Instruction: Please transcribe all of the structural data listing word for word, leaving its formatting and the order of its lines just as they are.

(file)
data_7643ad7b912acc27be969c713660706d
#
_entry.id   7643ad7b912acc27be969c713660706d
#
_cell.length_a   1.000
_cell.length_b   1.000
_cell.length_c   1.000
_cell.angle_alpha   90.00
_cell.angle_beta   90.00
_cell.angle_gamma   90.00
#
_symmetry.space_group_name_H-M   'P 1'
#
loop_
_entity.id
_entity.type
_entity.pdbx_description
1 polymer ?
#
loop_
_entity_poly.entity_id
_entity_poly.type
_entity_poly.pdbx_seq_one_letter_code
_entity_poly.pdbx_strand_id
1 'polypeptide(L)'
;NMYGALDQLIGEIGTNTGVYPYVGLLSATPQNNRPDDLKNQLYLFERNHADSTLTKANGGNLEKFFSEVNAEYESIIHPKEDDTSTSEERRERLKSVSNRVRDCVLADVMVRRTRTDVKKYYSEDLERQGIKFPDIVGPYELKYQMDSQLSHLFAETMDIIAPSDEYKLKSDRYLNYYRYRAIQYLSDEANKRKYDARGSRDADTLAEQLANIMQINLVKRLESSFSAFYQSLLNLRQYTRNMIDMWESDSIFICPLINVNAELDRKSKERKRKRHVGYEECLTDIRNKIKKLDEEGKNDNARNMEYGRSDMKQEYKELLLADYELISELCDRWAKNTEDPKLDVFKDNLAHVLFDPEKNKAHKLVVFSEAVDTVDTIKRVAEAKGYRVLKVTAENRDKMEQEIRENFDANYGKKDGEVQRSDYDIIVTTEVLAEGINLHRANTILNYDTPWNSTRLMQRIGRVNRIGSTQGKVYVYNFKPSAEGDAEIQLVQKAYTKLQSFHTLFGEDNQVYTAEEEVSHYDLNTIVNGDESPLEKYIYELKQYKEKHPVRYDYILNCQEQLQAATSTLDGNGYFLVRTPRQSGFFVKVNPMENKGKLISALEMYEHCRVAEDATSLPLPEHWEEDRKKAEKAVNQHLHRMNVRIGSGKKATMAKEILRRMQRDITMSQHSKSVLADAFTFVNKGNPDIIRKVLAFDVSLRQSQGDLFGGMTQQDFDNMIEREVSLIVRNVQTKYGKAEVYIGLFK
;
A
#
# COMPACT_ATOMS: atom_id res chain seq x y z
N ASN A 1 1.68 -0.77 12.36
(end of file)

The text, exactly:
data_7643ad7b912acc27be969c713660706d
#
_entry.id   7643ad7b912acc27be969c713660706d
#
_cell.length_a   1.000
_cell.length_b   1.000
_cell.length_c   1.000
_cell.angle_alpha   90.00
_cell.angle_beta   90.00
_cell.angle_gamma   90.00
#
_symmetry.space_group_name_H-M   'P 1'
#
loop_
_entity.id
_entity.type
_entity.pdbx_description
1 polymer ?
#
loop_
_entity_poly.entity_id
_entity_poly.type
_entity_poly.pdbx_seq_one_letter_code
_entity_poly.pdbx_strand_id
1 'polypeptide(L)'
;NMYGALDQLIGEIGTNTGVYPYVGLLSATPQNNRPDDLKNQLYLFERNHADSTLTKANGGNLEKFFSEVNAEYESIIHPKEDDTSTSEERRERLKSVSNRVRDCVLADVMVRRTRTDVKKYYSEDLERQGIKFPDIVGPYELKYQMDSQLSHLFAETMDIIAPSDEYKLKSDRYLNYYRYRAIQYLSDEANKRKYDARGSRDADTLAEQLANIMQINLVKRLESSFSAFYQSLLNLRQYTRNMIDMWESDSIFICPLINVNAELDRKSKERKRKRHVGYEECLTDIRNKIKKLDEEGKNDNARNMEYGRSDMKQEYKELLLADYELISELCDRWAKNTEDPKLDVFKDNLAHVLFDPEKNKAHKLVVFSEAVDTVDTIKRVAEAKGYRVLKVTAENRDKMEQEIRENFDANYGKKDGEVQRSDYDIIVTTEVLAEGINLHRANTILNYDTPWNSTRLMQRIGRVNRIGSTQGKVYVYNFKPSAEGDAEIQLVQKAYTKLQSFHTLFGEDNQVYTAEEEVSHYDLNTIVNGDESPLEKYIYELKQYKEKHPVRYDYILNCQEQLQAATSTLDGNGYFLVRTPRQSGFFVKVNPMENKGKLISALEMYEHCRVAEDATSLPLPEHWEEDRKKAEKAVNQHLHRMNVRIGSGKKATMAKEILRRMQRDITMSQHSKSVLADAFTFVNKGNPDIIRKVLAFDVSLRQSQGDLFGGMTQQDFDNMIEREVSLIVRNVQTKYGKAEVYIGLFK
;
A
#
# COMPACT_ATOMS: atom_id res chain seq x y z
N ASN A 1 1.68 -0.77 12.36